Eight years after initially shutting down, a hot doughnut shop is set for a reboot in Sacramento’s Southside Park neighborhood.
Doughbot made its highly-anticipated return to business on Tuesday, this time at 2030 10th St. Buzz has spread on social media amid a slew of soft openings over the last few weeks, and the bakery’s ownership has high expectations as well.
“We don’t want anything on our menu unless it’s a star,” co-owner Kyle Khasigian said. “We want people to walk away saying, ‘this is a level of baking that’s the best I’ve ever had.’”
Doughbot 2.0’s culinary side is led by Alison Clevenger, who was Ginger Elizabeth Chocolates’ executive pastry chef for more than a decade before taking the same role at Selland Family Restaurants, overseeing all things “carby” at The Kitchen, Ella Dining Room & Bar, OBO’ Italian Table & Bar and Selland’s Market-Cafes.
“The food world here has been my life since I moved here (in 2006),” said Clevenger, a San Jose native. “I’ve experienced a lot, and I think I have a lot of fun things to bring to the table.”
Those options include blueberry/Earl Grey cake doughnuts, molasses pecan bars and Everything But The Bagel malasadas, a garlic cream cheese-filled riff that pays homage to Southside Park’s once-sizable Portuguese population.
The neighborhood south of downtown Sacramento also housed many Chinese immigrants during the late 19th and early 20th century, so Doughbot fills baos with scrambled eggs or spiced mushrooms as variations on a more typical American breakfast sandwich.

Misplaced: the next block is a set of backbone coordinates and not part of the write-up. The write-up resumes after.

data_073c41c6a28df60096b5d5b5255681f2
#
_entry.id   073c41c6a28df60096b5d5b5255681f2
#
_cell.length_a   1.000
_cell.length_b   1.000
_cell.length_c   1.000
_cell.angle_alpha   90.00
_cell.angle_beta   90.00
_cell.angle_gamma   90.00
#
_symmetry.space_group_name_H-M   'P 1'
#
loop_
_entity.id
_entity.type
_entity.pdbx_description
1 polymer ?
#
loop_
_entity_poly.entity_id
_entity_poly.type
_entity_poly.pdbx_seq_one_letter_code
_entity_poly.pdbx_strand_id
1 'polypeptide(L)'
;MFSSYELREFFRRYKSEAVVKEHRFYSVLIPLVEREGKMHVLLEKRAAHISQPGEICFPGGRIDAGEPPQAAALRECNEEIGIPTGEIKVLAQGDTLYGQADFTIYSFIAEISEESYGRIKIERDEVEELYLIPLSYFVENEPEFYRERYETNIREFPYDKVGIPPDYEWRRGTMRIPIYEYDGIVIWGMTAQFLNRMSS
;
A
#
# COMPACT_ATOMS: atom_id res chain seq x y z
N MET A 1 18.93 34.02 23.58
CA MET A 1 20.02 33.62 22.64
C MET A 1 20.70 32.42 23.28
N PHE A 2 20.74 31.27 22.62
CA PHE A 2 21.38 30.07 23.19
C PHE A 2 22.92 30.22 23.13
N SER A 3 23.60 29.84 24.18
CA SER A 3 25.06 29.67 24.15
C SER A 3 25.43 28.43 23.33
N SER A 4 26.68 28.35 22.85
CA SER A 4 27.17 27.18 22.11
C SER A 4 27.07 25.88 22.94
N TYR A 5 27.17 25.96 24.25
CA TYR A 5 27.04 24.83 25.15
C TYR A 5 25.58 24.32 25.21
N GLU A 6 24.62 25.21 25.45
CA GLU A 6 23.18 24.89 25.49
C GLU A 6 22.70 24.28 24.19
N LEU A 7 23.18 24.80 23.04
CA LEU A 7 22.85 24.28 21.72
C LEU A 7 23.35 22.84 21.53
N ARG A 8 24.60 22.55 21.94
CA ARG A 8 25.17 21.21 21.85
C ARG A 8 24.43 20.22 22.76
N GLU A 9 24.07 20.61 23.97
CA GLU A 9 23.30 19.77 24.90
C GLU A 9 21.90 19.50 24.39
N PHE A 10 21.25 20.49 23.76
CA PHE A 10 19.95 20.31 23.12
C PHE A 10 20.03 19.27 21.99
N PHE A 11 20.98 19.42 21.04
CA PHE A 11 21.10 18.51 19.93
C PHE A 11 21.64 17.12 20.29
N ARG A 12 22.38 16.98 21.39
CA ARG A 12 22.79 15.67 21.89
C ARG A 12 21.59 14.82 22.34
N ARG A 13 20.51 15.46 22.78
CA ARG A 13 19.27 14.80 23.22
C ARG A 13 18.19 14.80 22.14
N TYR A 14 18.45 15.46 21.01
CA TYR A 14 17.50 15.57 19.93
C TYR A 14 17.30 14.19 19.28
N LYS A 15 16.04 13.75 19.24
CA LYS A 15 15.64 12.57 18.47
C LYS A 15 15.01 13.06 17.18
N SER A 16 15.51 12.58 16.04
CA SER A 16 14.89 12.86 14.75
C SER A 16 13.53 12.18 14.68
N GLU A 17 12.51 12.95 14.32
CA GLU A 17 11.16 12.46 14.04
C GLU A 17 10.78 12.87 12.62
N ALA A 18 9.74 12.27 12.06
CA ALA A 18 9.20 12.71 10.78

Clevenger got plenty of practice making doughnuts through Poppy Baking Co., her pandemic pop-up, but became a multidimensional pastry chef under Ginger Elizabeth founder Ginger Elizabeth Hahn, she said. Look for cinnamon rolls, bran muffins, shishito pepper/cheddar scones and brown butter chocolate chip cookies on Doughbot’s menu in addition to doughnuts.
“(Hahn) and I have very similar styles with homestyle, nostalgic flavor profiles, but with a twist,” Clevenger said. “I want you to eat something and to have it transport you to another point in time. I think that’s what food is. Food is memory. We’re being creative, but we’re not using crazy ingredients just for the sake of doing so.”
The menu is about 80% vegan, with most doughnuts using a potato mash engineered by former Empress Tavern and Mother chef/co-owner Michael Thiemann as a binding agent. Gluten-free options are also available.
Doughbot owners and brothers Kirk, Kevin and Kyle Khasigian grew up with a Saturday routine of picking up doughnuts, then running through the halls of their father’s local orthopedic surgery practice “jazzed up on sugar” while he did rounds, Kyle said. Those sweet memories helped form a sense of nostalgia, one that influenced the family’s decision to buy Doughbot shortly before it closed in 2014.
The Khasigians’ parents still own and run a farm in Wilton, further opening doors for fresh ingredients and ideas. Kevin recently came in with a box of his family’s Concord grapes, for example, so Clevenger made a jelly to be used in PB&J doughnuts. Look for “Bot-Tarts,” a take on Pop-Tarts filled with seasonal fruit mixtures.
The old Doughbot filled the building now occupied by popular Japanese restaurant Binchoyaki, where a lack of refrigeration and freezer space contributed to the bakery’s closure, Kyle Khasigian said. The owners looked at a few different sites for a reboot over the years, almost relaunching in the R Street Corridor, before deciding to develop the new site themselves.
Doughbot has a full espresso bar serving a proprietary blend from Naked Coffee (purchased by the Khasigian family last year), and will serve mimosas, White Russians, bloody marys and other “breakfast cocktails” upon receipt of its liquor license, Kyle Khasigian said.
Doughbot’s opening hours are 7 a.m. to 2 p.m., seven days a week.
This story was originally published August 2, 2022 5:00 AM.